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Don't Dread Ahead

Don't Dread Ahead

Does anyone else have a problem with dread?  I do.  I dread a lot of things.  Or at least I struggle with the dread of a lot of things.  I’m trying not to let it occupy my mind.  “Don’t dread ahead” is one of my mental mantras. 

Dread is really about living in the future instead of the present.  We may be doing fine now, but we are worried we won’t be in the future.  If we can learn to focus on where we are right now, keeping our mind “present” and not wandering off into an unknown future, we will be able to handle what is in front of us.  Jesus specifically addressed this in Matthew 6:34 when he gently encouraged us “Therefore do not worry about tomorrow, for tomorrow will worry about itself.  Each day has enough trouble of its own.”

Dread is also about fear of the unknown or fear of pain.  It’s anxiety about not knowing what will happen, which is our desire to control and know.  And it’s the natural human desire to avoid pain.  Dread assumes the worst, especially for people who have a good imagination.

Besides living in the future and fearing the unknown, dread also lacks trust in God.  Beth Moore explains, “Dread says God’s grace is not sufficient for what we will face.”  In Corrie Ten Boom’s book The Hiding Place, one of the family members has a debilitating fear of death, spending much of her life in distress over not being able to handle her eventual death.  But when she receives a terminal cancer diagnosis, she is full of peace and trust in God.  Ten Boom points out that God gave her the grace to deal with death, but not until she was faced with it.  He gives us what we need when we need it.  Dread is wasted energy.  The Message version of the Bible verse above sums it all up:  “Give your entire attention to what God is doing right now, and don’t get worked up about what may or may not happen tomorrow.  God will help you deal with whatever hard things come up when the time comes.”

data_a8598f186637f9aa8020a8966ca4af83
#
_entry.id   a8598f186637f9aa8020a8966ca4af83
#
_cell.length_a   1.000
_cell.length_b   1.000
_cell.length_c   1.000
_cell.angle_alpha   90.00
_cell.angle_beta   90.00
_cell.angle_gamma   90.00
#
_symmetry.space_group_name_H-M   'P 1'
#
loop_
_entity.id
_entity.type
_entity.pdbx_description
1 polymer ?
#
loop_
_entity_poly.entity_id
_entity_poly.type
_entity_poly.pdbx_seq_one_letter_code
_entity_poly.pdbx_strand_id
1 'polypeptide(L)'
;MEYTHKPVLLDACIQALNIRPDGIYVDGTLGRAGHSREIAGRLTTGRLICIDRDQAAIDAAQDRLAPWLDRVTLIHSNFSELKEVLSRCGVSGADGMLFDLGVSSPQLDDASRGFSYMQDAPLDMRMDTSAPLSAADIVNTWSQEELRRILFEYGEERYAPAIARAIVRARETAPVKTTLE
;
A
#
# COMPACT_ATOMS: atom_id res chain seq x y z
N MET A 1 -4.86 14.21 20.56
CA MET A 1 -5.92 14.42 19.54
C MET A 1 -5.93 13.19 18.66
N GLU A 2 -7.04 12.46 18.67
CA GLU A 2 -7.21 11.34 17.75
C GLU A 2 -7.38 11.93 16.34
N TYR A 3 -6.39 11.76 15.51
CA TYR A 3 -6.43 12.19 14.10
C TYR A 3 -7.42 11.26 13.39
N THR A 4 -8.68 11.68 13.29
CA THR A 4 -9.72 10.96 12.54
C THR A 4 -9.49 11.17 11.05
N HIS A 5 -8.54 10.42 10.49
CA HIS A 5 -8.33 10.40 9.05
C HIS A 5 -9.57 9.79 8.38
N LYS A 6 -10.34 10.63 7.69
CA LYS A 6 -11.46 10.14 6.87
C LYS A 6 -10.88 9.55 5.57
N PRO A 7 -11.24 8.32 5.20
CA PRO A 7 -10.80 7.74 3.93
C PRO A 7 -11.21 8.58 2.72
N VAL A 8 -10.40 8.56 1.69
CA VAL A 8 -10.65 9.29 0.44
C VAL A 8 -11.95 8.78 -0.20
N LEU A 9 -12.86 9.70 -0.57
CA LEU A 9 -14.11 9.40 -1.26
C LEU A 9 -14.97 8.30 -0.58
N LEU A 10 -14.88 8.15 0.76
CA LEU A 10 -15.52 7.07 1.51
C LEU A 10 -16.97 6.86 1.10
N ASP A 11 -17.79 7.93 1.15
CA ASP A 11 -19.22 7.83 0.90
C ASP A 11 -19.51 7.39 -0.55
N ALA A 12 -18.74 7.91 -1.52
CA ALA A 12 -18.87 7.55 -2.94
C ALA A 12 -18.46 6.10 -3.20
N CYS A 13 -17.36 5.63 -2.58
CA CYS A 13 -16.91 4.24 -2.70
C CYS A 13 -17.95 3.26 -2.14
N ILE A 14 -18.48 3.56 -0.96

The Third Way

The Third Way

When Social Justice Devolves into Revolution

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